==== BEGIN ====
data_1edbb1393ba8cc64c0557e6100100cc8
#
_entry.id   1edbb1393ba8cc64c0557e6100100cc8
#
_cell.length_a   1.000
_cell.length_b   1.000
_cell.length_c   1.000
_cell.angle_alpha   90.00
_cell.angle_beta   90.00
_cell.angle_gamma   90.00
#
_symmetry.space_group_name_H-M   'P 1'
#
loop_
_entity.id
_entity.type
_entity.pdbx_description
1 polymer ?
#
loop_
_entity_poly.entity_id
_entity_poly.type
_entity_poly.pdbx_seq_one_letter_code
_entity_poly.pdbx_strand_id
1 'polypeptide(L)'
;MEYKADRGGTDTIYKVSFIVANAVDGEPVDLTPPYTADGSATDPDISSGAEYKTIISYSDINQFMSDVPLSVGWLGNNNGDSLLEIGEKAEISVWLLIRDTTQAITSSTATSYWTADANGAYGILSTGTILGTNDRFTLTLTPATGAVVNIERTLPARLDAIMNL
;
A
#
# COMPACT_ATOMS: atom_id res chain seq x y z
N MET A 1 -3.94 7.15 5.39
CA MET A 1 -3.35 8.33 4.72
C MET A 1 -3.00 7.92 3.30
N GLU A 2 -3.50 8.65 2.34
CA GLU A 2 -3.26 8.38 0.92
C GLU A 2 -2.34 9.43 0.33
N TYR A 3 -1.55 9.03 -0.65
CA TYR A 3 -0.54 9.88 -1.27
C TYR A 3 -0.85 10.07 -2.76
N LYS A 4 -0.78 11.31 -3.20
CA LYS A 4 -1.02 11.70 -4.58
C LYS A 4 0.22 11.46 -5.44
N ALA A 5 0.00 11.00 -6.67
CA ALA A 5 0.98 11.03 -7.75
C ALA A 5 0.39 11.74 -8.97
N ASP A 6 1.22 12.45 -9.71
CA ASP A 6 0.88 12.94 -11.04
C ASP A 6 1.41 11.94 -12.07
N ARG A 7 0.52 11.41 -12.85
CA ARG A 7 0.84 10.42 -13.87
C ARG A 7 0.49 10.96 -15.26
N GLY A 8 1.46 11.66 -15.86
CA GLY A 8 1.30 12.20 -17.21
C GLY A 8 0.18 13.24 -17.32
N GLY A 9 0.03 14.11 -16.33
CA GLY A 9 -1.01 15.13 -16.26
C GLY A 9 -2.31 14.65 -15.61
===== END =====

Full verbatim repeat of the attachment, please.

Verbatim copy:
data_1edbb1393ba8cc64c0557e6100100cc8
#
_entry.id   1edbb1393ba8cc64c0557e6100100cc8
#
_cell.length_a   1.000
_cell.length_b   1.000
_cell.length_c   1.000
_cell.angle_alpha   90.00
_cell.angle_beta   90.00
_cell.angle_gamma   90.00
#
_symmetry.space_group_name_H-M   'P 1'
#
loop_
_entity.id
_entity.type
_entity.pdbx_description
1 polymer ?
#
loop_
_entity_poly.entity_id
_entity_poly.type
_entity_poly.pdbx_seq_one_letter_code
_entity_poly.pdbx_strand_id
1 'polypeptide(L)'
;MEYKADRGGTDTIYKVSFIVANAVDGEPVDLTPPYTADGSATDPDISSGAEYKTIISYSDINQFMSDVPLSVGWLGNNNGDSLLEIGEKAEISVWLLIRDTTQAITSSTATSYWTADANGAYGILSTGTILGTNDRFTLTLTPATGAVVNIERTLPARLDAIMNL
;
A
#
# COMPACT_ATOMS: atom_id res chain seq x y z
N MET A 1 -3.94 7.15 5.39
CA MET A 1 -3.35 8.33 4.72
C MET A 1 -3.00 7.92 3.30
N GLU A 2 -3.50 8.65 2.34
CA GLU A 2 -3.26 8.38 0.92
C GLU A 2 -2.34 9.43 0.33
N TYR A 3 -1.55 9.03 -0.65
CA TYR A 3 -0.54 9.88 -1.27
C TYR A 3 -0.85 10.07 -2.76
N LYS A 4 -0.78 11.31 -3.20
CA LYS A 4 -1.02 11.70 -4.58
C LYS A 4 0.22 11.46 -5.44
N ALA A 5 0.00 11.00 -6.67
CA ALA A 5 0.98 11.03 -7.75
C ALA A 5 0.39 11.74 -8.97
N ASP A 6 1.22 12.45 -9.71
CA ASP A 6 0.88 12.94 -11.04
C ASP A 6 1.41 11.94 -12.07
N ARG A 7 0.52 11.41 -12.85
CA ARG A 7 0.84 10.42 -13.87
C ARG A 7 0.49 10.96 -15.26
N GLY A 8 1.46 11.66 -15.86
CA GLY A 8 1.30 12.20 -17.21
C GLY A 8 0.18 13.24 -17.32
N GLY A 9 0.03 14.11 -16.33
CA GLY A 9 -1.01 15.13 -16.26
C GLY A 9 -2.31 14.65 -15.61